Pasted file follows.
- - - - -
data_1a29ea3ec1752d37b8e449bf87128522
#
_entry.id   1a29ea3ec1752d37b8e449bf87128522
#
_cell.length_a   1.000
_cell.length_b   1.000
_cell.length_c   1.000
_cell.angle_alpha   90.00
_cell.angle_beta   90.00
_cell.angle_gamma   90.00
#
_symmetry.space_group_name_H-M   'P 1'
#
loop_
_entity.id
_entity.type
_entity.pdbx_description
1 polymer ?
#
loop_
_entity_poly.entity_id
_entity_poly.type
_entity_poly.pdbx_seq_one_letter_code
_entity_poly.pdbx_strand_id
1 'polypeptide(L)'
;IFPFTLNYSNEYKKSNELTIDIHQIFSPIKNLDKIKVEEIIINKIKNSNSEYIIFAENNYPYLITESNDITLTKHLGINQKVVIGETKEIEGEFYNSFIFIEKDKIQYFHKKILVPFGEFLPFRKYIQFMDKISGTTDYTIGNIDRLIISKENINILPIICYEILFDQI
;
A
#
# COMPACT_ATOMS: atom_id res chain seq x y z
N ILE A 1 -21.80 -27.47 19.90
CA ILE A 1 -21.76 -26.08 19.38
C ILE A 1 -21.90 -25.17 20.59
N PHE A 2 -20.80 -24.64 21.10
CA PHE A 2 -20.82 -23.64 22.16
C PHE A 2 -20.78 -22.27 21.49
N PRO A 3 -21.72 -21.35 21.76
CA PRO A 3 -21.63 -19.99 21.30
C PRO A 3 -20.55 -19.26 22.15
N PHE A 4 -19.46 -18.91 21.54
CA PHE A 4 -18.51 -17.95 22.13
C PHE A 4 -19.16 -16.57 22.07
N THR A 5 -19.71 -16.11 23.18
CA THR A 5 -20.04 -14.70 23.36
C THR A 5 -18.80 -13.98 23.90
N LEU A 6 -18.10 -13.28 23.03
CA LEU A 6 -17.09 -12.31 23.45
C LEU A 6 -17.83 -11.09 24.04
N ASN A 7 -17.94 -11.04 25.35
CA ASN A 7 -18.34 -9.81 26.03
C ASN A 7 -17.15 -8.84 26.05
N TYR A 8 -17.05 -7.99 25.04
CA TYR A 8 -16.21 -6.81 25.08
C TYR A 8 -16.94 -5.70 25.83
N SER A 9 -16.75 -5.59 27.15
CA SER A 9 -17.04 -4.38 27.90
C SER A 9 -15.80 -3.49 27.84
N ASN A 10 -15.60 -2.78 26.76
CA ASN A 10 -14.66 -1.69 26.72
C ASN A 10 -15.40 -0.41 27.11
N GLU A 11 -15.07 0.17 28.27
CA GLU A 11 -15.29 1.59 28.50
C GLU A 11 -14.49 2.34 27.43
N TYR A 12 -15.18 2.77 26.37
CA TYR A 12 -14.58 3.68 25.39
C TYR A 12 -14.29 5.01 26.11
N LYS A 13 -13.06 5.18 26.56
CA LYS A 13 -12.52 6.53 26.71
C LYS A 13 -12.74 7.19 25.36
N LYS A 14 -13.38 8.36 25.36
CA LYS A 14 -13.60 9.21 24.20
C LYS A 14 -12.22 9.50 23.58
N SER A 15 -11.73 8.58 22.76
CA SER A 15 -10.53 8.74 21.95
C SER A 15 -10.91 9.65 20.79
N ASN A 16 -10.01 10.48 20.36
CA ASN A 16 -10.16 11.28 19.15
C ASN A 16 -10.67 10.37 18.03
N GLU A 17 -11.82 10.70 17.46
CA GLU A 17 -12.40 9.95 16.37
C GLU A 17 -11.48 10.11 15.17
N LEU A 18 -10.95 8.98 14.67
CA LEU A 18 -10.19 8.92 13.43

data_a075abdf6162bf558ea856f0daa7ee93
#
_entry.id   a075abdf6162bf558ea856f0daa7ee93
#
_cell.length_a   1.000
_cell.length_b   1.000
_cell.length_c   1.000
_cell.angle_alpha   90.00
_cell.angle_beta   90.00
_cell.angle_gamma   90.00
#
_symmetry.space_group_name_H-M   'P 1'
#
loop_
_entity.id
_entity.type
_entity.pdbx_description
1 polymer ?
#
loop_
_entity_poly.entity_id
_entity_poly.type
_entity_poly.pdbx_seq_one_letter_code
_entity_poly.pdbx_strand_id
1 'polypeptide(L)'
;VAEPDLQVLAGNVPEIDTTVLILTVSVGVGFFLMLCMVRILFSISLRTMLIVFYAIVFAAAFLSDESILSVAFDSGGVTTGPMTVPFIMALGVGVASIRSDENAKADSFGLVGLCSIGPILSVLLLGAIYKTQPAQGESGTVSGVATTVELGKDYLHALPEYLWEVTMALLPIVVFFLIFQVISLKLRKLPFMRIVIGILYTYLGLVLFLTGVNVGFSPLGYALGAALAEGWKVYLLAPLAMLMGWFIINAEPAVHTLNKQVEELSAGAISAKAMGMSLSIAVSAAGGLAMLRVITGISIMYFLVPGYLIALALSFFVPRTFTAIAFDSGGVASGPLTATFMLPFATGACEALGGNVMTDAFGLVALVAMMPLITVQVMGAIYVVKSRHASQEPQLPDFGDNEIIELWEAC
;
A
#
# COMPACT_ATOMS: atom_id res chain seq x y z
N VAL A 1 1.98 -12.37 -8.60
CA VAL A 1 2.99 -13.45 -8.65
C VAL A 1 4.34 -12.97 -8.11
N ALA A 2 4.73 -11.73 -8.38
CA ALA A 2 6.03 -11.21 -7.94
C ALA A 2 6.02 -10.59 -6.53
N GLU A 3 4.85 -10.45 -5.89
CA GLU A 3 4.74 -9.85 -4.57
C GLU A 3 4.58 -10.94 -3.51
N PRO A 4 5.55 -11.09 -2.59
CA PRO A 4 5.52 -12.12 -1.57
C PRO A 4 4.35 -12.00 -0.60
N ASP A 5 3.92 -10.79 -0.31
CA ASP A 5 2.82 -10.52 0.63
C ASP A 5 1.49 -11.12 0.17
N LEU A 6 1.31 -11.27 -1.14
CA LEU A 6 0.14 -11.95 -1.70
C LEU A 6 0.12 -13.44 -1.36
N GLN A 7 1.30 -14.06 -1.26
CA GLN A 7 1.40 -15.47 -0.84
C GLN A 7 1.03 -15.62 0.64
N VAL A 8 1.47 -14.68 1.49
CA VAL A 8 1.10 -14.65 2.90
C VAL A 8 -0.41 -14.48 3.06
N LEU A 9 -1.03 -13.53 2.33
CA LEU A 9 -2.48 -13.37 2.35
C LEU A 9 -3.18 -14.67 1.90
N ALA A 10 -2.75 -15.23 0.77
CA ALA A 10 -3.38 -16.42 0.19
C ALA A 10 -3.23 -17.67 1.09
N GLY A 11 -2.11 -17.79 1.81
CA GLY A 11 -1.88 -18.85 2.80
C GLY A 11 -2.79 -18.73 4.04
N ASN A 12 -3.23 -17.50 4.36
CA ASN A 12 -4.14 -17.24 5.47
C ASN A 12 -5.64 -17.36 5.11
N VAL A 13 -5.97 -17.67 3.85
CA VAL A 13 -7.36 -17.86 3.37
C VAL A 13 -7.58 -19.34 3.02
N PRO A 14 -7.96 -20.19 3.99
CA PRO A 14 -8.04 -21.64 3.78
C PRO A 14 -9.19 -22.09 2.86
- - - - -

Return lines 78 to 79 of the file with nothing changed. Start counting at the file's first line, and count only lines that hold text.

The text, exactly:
C ASN A 16 -10.67 10.37 18.03
N GLU A 17 -11.82 10.70 17.46